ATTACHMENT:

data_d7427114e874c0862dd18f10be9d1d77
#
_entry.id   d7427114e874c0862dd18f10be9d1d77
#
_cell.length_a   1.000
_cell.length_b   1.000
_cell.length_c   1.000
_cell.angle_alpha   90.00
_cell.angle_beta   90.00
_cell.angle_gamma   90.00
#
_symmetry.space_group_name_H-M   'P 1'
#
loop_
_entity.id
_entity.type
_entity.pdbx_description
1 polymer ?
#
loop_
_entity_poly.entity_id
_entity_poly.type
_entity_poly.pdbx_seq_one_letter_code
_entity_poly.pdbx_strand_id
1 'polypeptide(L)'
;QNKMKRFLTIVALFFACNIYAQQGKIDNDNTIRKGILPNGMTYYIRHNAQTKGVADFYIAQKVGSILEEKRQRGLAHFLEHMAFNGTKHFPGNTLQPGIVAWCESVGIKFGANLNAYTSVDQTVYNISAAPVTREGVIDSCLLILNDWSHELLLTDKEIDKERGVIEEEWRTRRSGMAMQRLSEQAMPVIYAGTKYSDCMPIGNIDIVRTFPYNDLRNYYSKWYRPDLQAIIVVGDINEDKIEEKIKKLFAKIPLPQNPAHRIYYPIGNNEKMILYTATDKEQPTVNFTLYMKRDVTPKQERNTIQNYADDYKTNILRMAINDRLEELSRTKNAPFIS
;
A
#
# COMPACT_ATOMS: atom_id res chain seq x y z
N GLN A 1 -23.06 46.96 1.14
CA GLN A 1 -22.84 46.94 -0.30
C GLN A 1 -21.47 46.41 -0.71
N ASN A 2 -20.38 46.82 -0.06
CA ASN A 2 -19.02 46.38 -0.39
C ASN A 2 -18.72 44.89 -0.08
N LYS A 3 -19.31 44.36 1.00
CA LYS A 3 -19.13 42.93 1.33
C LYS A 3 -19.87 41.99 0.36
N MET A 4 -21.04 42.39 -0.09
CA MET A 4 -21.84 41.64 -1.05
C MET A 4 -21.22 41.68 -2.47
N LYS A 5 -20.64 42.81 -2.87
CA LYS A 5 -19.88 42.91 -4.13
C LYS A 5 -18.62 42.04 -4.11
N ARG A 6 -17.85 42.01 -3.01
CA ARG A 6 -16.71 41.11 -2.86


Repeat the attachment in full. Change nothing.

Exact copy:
data_d7427114e874c0862dd18f10be9d1d77
#
_entry.id   d7427114e874c0862dd18f10be9d1d77
#
_cell.length_a   1.000
_cell.length_b   1.000
_cell.length_c   1.000
_cell.angle_alpha   90.00
_cell.angle_beta   90.00
_cell.angle_gamma   90.00
#
_symmetry.space_group_name_H-M   'P 1'
#
loop_
_entity.id
_entity.type
_entity.pdbx_description
1 polymer ?
#
loop_
_entity_poly.entity_id
_entity_poly.type
_entity_poly.pdbx_seq_one_letter_code
_entity_poly.pdbx_strand_id
1 'polypeptide(L)'
;QNKMKRFLTIVALFFACNIYAQQGKIDNDNTIRKGILPNGMTYYIRHNAQTKGVADFYIAQKVGSILEEKRQRGLAHFLEHMAFNGTKHFPGNTLQPGIVAWCESVGIKFGANLNAYTSVDQTVYNISAAPVTREGVIDSCLLILNDWSHELLLTDKEIDKERGVIEEEWRTRRSGMAMQRLSEQAMPVIYAGTKYSDCMPIGNIDIVRTFPYNDLRNYYSKWYRPDLQAIIVVGDINEDKIEEKIKKLFAKIPLPQNPAHRIYYPIGNNEKMILYTATDKEQPTVNFTLYMKRDVTPKQERNTIQNYADDYKTNILRMAINDRLEELSRTKNAPFIS
;
A
#
# COMPACT_ATOMS: atom_id res chain seq x y z
N GLN A 1 -23.06 46.96 1.14
CA GLN A 1 -22.84 46.94 -0.30
C GLN A 1 -21.47 46.41 -0.71
N ASN A 2 -20.38 46.82 -0.06
CA ASN A 2 -19.02 46.38 -0.39
C ASN A 2 -18.72 44.89 -0.08
N LYS A 3 -19.31 44.36 1.00
CA LYS A 3 -19.13 42.93 1.33
C LYS A 3 -19.87 41.99 0.36
N MET A 4 -21.04 42.39 -0.09
CA MET A 4 -21.84 41.64 -1.05
C MET A 4 -21.22 41.68 -2.47
N LYS A 5 -20.64 42.81 -2.87
CA LYS A 5 -19.88 42.91 -4.13
C LYS A 5 -18.62 42.04 -4.11
N ARG A 6 -17.85 42.01 -3.01
CA ARG A 6 -16.71 41.11 -2.86